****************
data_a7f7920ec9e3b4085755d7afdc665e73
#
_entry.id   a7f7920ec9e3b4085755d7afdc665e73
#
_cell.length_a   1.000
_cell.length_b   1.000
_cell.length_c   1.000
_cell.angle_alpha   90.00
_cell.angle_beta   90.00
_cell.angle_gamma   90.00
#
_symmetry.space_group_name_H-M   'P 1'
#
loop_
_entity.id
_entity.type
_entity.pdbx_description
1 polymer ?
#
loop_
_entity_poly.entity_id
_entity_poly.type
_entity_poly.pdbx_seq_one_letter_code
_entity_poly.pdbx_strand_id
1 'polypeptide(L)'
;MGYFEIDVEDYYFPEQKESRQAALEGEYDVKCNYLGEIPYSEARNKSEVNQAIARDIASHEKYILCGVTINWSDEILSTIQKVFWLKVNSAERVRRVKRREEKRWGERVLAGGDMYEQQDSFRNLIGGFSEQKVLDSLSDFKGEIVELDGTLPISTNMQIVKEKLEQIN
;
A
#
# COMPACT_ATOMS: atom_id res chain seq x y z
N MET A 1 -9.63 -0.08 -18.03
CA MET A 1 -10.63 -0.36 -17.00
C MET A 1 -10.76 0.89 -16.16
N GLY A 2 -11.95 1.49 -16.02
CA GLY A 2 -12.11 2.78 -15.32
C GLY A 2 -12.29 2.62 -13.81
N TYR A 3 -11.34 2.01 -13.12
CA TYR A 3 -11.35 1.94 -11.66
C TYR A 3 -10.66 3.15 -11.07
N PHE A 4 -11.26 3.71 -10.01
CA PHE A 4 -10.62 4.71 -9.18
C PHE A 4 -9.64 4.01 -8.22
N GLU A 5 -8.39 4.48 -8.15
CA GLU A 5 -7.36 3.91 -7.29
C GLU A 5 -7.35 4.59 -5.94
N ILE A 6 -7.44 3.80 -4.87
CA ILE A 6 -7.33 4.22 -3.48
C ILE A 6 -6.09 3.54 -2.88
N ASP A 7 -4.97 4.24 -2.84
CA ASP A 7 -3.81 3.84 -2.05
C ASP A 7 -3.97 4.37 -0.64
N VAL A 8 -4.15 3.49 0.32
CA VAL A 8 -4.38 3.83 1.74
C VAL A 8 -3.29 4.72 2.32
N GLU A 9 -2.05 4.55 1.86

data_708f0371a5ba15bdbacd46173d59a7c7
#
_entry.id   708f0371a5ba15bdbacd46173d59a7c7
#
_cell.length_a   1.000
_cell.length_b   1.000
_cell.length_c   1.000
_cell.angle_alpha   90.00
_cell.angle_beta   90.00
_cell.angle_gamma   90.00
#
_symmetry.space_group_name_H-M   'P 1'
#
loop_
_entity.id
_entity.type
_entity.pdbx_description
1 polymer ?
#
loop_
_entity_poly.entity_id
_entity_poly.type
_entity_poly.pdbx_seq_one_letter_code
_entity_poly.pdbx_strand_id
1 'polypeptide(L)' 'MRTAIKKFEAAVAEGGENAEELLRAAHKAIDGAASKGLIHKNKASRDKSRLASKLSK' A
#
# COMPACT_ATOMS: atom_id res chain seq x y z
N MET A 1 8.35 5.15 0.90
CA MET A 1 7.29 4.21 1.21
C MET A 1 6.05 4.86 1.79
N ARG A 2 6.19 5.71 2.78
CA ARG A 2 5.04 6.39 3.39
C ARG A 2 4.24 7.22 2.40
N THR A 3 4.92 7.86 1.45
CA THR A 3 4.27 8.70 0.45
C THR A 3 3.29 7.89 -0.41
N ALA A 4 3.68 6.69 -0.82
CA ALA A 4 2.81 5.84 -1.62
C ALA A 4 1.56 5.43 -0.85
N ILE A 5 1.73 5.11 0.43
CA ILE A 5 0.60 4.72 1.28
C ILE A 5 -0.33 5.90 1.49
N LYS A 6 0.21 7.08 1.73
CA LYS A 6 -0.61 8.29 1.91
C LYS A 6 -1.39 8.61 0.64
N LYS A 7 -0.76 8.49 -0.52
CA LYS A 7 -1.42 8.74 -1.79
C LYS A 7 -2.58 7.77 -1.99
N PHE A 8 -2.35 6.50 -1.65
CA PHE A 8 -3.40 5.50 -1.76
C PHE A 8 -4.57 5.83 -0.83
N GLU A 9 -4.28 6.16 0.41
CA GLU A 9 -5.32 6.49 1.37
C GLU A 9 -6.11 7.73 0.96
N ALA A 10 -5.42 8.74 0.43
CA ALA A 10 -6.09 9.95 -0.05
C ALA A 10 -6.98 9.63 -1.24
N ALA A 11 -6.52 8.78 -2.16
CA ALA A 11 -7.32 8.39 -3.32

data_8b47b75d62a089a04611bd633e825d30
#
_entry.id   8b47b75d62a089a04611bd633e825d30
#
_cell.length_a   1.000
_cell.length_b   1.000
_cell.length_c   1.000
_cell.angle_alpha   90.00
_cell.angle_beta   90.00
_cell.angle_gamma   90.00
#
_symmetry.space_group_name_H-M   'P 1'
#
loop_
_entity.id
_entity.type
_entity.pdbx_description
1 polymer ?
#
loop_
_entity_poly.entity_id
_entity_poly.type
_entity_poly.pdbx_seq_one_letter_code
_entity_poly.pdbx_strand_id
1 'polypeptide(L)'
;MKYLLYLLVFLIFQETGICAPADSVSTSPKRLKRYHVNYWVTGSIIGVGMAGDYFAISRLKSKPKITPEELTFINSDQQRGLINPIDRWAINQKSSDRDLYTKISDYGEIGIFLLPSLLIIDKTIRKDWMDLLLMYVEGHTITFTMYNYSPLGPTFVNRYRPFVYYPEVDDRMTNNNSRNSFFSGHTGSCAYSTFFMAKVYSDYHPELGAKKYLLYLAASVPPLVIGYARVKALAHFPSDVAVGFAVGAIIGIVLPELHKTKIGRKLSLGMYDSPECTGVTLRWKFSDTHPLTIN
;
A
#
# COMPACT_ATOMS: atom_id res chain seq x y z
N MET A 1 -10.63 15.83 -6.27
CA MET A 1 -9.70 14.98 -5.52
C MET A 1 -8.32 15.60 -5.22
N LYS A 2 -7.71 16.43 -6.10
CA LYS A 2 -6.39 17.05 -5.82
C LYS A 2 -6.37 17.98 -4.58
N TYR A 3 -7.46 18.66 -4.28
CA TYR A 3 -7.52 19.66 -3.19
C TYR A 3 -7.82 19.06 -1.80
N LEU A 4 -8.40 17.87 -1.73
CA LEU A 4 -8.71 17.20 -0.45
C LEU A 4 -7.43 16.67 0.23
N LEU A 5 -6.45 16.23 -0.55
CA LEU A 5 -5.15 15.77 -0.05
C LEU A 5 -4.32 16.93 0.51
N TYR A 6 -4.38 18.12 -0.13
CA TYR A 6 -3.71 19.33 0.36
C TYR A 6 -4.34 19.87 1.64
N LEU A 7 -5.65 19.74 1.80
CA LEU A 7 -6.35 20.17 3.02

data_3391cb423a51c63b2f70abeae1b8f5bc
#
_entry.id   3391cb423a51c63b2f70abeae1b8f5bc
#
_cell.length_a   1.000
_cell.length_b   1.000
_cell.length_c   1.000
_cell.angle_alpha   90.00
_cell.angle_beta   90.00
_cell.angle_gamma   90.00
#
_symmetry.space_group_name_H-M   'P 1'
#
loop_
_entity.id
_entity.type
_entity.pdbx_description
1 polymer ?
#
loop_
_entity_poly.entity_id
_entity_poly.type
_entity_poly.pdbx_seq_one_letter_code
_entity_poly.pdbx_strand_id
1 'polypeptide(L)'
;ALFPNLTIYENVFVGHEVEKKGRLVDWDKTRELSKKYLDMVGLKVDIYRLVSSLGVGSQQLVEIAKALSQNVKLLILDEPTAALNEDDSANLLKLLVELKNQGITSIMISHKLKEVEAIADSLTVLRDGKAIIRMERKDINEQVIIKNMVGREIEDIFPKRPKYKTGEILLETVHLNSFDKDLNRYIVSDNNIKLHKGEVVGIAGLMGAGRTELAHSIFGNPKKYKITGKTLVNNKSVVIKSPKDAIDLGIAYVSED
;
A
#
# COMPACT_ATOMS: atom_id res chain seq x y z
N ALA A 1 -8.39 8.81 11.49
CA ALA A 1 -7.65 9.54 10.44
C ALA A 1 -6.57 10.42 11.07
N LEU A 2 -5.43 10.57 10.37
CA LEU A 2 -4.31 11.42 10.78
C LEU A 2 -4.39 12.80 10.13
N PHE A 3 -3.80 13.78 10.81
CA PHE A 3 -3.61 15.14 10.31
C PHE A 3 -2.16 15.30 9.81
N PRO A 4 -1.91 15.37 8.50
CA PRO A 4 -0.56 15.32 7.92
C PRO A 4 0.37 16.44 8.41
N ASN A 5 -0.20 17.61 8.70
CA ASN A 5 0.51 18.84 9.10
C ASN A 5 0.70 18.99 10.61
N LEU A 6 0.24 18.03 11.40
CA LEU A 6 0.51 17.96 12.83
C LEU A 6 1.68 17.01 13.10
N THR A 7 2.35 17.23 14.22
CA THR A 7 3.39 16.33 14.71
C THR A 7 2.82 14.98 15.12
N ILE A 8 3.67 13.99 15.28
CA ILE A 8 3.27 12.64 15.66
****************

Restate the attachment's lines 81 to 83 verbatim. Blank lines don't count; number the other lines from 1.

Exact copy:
#
# COMPACT_ATOMS: atom_id res chain seq x y z
N MET A 1 8.35 5.15 0.90